Gemma Correll is a UK based illustrator and creator of What I Wore Today (Drawings) - a favourite website of many a Wornette. Here, we chat with Gemma about outfit illustrations, zine making and tie-dyed leggings.
How did you dress in high school?
Well, at school itself I didn’t have a lot of choice, since we had to wear a uniform. But outside of school, I was into the “indie” style of tight band T-shirts and flared jeans- although I did also go through a hippy phase (tie-dyed leggings!) which I’d rather forget.
What is a typical workday like for you?
Well, it kind of builds up slowly. I am not a morning person, so I start the day checking my e-mails and guzzling coffee. After that, I run errands, walk my dog, go to the post office… After lunch, I’m ready to work. I’ll usually work from 2pm until 1am, with breaks for food, coffee and pug cuddles.
Designer Josiane Perron recently launched her eponymous label, and has now launched three collections of elegantly constructed vintage-like women’s garments, all made entirely in Montreal.
How and when did you get into making clothes?
At the age of ten, when I would amuse myself tracing Betty & Veronica comics, I decided to make a job of it. I was fascinated by Betty’s ability to make her own clothes and by the scope of Veronica’s closet.
What was your personal style like in high school?
I passed through a classic phase, a vintage phase, and a designer brands phase. In high school my personal style was marked by a transition from grunge style to skater, but there was always a touch of Britpop. My biggest influence at the time was music, especially Elliott Smith and Blur.
What’s your favourite item in your wardrobe?
My Second yoga jeans! The slightly tiedyed wash is superb, and they’re incredibly comfortable. It’s a real addiction, it’s impossible to wear other jeans once you’ve tried yoga jeans. The only thing that beats my yoga jeans is the pleasure and lightness of wearing a dress.
Artist Jessica Bartram first showed her watercolour portraits of Notable Victorians (all of whom happened to be animals) at Industrees Gallery (now defunct) last year. She is currently creating portraits of a fresh set of characters and searching for a new gallery, but she kindly contributed a few designs of ascot-wearing lions for WORN’s Pin Party. Whether they are members of high society or the Dickensian fishmongers, chimney sweeps or strumpets of the streets, her characters are always fabulously dressed.
Clothing and props play a significant role in the establishment of character in your work. Do you get as much inspiration from hats, ties and monocles as you do from animals?
Yes, I’m most definitely attracted to the ornate and slightly mad elements of Victorian fashion – the crazy hats adorned with whole taxidermied birds, the mammoth sleeves, bustles. It’s a rich field from which to harvest all kinds of inspiration! I’m always trolling Flickr, Google images, and Tumblr old photos to use as reference, and it’s inevitably the crazier outfits that catch my eye. There’s a printout on my bulletin board of a portrait of a lady wearing a striped silk dress (with a tightly cinched waist sash and enormous mutton-leg sleeves) and a heavily feathered hat – she’s probably my next dress reference.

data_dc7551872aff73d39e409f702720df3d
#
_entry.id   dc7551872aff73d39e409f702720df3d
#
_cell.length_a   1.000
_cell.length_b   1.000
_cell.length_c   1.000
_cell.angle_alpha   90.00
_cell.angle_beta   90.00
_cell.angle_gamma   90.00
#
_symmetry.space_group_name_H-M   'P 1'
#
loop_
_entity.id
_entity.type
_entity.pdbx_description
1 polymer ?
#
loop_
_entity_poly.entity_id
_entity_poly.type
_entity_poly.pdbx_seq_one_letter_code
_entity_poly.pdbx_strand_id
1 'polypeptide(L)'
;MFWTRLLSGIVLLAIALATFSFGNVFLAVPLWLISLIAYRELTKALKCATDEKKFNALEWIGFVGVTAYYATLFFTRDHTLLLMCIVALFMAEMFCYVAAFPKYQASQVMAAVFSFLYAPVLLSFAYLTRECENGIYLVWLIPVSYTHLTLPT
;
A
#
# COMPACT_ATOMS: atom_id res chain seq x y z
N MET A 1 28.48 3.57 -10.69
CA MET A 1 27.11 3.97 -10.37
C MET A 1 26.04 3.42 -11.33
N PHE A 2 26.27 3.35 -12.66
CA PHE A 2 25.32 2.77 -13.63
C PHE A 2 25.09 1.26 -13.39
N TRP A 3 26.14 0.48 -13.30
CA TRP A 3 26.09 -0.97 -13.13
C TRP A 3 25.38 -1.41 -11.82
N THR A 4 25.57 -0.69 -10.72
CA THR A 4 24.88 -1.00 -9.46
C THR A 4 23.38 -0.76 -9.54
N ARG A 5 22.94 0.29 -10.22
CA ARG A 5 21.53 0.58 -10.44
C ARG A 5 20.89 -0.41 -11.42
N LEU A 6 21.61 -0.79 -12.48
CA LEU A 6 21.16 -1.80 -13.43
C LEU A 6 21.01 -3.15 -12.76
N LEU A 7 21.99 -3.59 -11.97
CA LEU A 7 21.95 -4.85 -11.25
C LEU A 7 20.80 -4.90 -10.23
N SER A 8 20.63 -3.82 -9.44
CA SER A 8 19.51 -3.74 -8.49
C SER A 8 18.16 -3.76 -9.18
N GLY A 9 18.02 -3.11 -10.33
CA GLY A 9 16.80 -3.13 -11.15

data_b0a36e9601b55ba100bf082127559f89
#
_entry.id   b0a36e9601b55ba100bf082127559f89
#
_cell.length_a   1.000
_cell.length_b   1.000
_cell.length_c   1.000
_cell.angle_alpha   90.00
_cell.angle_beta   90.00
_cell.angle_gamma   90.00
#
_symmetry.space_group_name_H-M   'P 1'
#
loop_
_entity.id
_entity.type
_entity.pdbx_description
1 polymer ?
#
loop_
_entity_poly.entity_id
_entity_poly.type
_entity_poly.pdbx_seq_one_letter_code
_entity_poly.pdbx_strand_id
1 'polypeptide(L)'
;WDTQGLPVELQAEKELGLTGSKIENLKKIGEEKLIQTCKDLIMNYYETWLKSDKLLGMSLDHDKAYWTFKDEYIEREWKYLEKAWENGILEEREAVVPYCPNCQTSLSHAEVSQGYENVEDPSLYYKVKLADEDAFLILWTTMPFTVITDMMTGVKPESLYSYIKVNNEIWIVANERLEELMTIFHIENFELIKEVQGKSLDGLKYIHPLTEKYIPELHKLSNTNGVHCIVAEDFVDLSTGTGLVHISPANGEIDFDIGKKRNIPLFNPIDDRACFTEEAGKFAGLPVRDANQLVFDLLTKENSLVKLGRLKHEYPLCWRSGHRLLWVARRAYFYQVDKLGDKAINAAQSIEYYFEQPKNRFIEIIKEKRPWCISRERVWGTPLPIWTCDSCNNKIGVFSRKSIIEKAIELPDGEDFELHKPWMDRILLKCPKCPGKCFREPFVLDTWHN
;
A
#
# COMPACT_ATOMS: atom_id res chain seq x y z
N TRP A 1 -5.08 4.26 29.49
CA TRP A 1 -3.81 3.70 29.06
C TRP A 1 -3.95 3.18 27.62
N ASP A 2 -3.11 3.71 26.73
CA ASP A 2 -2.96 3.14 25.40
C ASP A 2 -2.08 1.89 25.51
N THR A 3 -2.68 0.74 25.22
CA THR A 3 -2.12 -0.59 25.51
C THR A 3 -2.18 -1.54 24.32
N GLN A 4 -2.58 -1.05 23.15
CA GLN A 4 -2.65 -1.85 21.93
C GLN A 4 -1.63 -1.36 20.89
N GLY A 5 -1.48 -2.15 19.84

Canadian artist Sonja Ahlers is no stranger to WORN: we loved her when she jazzed up a pair of Keds for us that appeared in issue 8. Recently, she came out with a new book entitled The Selves. Part zine, part scrapbook, the Selves is the result of what happens when Kate Bush lyrics and images from Degrassi collide, creating a visual presentation of feminity’s role in pop culture.
How did you dress in high school?
I made art as a child but once I rolled into high school, all my ‘art’ went into my clothing. Grade 8 was my favourite year. I planned out my outfits every night after I did my homework. I would iron everything and lay it all out the night before. I was excited to wake up just to wear my new outfit. My mother was my inspiration. We shopped in thrift stores which were goldmines then because it was the eighties and nobody shopped in them. She had a divining rod and could find the most beautiful clothing you can imagine. She could cruise a row of sweaters with her eyes alone and the vintage Pringle cashmere sweaters would cry out to her.
We had a room off the kitchen which was ALL CLOTHES piled high. I would go in there and dig through the piles and see what I came up with. I wore a combination of Laura Ashley/La Cache/80s Esprit sportswear/new wave/victorian. I had this pink jean vest that I lived in. I’d also sneak clothes out because some of them were off limits (too precious). I have a strong memory of this gold metallic tote bag I carried around. It was a preppy time so this bag was out of control. I had a few jobs (babysitting/paper route) and I spent all my money on ‘designer’ clothes. I remember spending $25 on a pair of pastel-coloured Christian Dior socks. I combined this with the vintage and used pieces.
Do you ever base your first impressions of people on what they wear?
I don’t think so. I like what my friends wear. They are all individuals.
What were the main sources you used to find images for your book?
From my personal library that I’ve been amassing for years. I’m not a hoarder and I move around a lot so I edit my stuff constantly. My friend Brooke Nechvatel is my main source. She is a truly gifted illustrator. I have a lot of her work in The Selves. She did the Olsen Twins watercolour, the 80s Heart pencil drawing, the banger girl holding her pet boa constrictor (from a newspaper clipping I found), Jerri Blank/Amy Sedaris in sick yellow pajamas and the Madonna leg with the beautiful turquoise shoe that I’m obsessesed with (sidenote: I joked to myself that I was Anna Wintour art directing myself in The Selves.).